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Ex-director handed suspended sentence and hefty fine after defrauding theatre

PUBLISHED: 13:56 03 October 2020 | UPDATED: 13:56 03 October 2020

Inside The Princes Theatre in Clacton which was defrauded by David Eve. Picture: TENDRING DISTRICT COUNCIL

Inside The Princes Theatre in Clacton which was defrauded by David Eve. Picture: TENDRING DISTRICT COUNCIL

Archant

The director of a theatre ticketing firm has been ordered to pay up after being convicted of fraudulent trading over money owed to an Essex theatre.

David Eve, 46, of Great Totham, was the sole director of Standing Ovation Entertainments Ltd.

He was found guilty of one charge of knowingly carrying on a business with intent to defraud creditors of that company between January 1, 2015 and June 1, 2017 after a two week trial earlier this year.

Earlier this year, Eve was sentenced at Chelmsford Crown Court for a single charge of knowingly carrying on a business with intent to defraud creditors of that company after a two-week trial.

On Friday October 2, Judge Christopher Morgan gave Eve a 15-month prison sentence – suspended for two years.

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He also ordered him to pay £108,942 in compensation and £35,800 towards prosecution costs, and disqualified him from being the director of a company for three years.

His Honour Morgan said: “You were a man who could not admit to yourself that your company was in difficulty. The honest businessman when they reached a certain point would have advised his creditors. You were unable to make that decision.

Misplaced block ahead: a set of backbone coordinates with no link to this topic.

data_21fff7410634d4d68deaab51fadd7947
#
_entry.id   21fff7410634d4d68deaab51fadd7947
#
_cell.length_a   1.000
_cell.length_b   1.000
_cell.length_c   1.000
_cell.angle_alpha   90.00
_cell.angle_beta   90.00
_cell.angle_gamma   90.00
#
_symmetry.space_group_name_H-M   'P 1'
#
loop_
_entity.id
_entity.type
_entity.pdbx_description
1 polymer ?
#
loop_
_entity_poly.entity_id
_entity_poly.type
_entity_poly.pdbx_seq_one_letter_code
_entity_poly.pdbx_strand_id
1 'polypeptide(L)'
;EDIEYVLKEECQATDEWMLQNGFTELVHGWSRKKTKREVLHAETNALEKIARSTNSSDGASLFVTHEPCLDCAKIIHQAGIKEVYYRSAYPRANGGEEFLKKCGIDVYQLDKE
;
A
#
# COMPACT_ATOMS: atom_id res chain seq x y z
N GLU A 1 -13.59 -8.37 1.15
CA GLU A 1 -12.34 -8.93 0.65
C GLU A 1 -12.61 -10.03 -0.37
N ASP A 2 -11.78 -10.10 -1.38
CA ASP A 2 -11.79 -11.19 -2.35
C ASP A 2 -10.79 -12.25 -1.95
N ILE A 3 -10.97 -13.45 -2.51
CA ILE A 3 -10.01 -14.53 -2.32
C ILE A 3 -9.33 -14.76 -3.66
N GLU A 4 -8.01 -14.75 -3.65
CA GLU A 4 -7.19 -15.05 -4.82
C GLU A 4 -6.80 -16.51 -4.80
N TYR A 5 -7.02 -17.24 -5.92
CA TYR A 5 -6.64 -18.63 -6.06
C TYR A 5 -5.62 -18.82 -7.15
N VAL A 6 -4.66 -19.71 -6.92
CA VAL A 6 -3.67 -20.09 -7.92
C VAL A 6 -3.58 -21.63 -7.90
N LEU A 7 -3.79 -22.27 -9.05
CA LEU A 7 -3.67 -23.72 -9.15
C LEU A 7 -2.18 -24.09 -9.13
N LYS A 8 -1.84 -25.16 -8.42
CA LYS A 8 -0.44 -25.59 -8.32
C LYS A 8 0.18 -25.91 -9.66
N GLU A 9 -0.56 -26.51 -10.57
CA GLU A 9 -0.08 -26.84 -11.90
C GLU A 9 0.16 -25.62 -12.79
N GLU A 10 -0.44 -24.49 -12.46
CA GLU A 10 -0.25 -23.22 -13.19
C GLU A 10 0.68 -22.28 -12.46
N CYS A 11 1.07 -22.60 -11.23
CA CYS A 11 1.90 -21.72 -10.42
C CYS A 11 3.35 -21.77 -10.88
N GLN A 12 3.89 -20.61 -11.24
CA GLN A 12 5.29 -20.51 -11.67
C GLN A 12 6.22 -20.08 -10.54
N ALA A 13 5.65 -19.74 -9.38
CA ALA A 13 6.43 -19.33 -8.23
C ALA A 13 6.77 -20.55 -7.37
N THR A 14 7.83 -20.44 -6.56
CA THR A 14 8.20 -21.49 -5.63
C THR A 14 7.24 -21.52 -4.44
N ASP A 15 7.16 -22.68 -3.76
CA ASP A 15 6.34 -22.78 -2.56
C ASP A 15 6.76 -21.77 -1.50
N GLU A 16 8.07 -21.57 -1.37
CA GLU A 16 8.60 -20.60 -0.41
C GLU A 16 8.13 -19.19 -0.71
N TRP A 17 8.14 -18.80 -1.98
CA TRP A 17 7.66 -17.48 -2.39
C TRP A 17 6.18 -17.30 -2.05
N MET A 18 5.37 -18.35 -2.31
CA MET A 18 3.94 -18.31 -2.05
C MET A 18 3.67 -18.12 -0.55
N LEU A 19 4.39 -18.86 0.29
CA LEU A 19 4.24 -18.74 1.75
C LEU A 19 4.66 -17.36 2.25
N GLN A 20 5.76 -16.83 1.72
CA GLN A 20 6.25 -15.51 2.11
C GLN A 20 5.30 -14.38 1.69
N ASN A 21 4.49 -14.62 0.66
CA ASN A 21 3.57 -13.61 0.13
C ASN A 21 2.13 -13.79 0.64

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“You buried your good character in an effort to wait and see if you could turn things around and increase the profits and eventually the amount of money you would earn. But you did so in effect risking public money.”

Standing Ovation Entertainments Ltd provided the box office for the TDC-run Princes Theatre from October 2012 until January 2017.

At trial the court heard Eve had used cash from ticket sales to pay off debts rather than handing it over to TDC. He had continued to operate the business, and failed to inform TDC of the company’s financial problems, despite continuing to make losses.

When questioned by TDC over the issues, he put forward a repayment plan lasting ten years.

The judge described the plan as trying to “bully your way out” with a “ludicrous” settlement figure.

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Overall the company owed TDC around £112,000, though just more than £3,000 has since been repaid as part of the liquidation of Standing Ovation Entertainments.

Miles Bennett, prosecuting, said the debt equated to 14% of the total running costs of the theatre and equated to 669 Band D households’ council tax or the annual running costs of homeless accommodation for 20 weeks of the year.

In mitigation, Eve’s barrister Jonathan Ashley-Norman QC said his client was of previous good character, and a family man.

After the hearing, Neil Stock, leader of TDC, said the council was now looking to move on from the situation.


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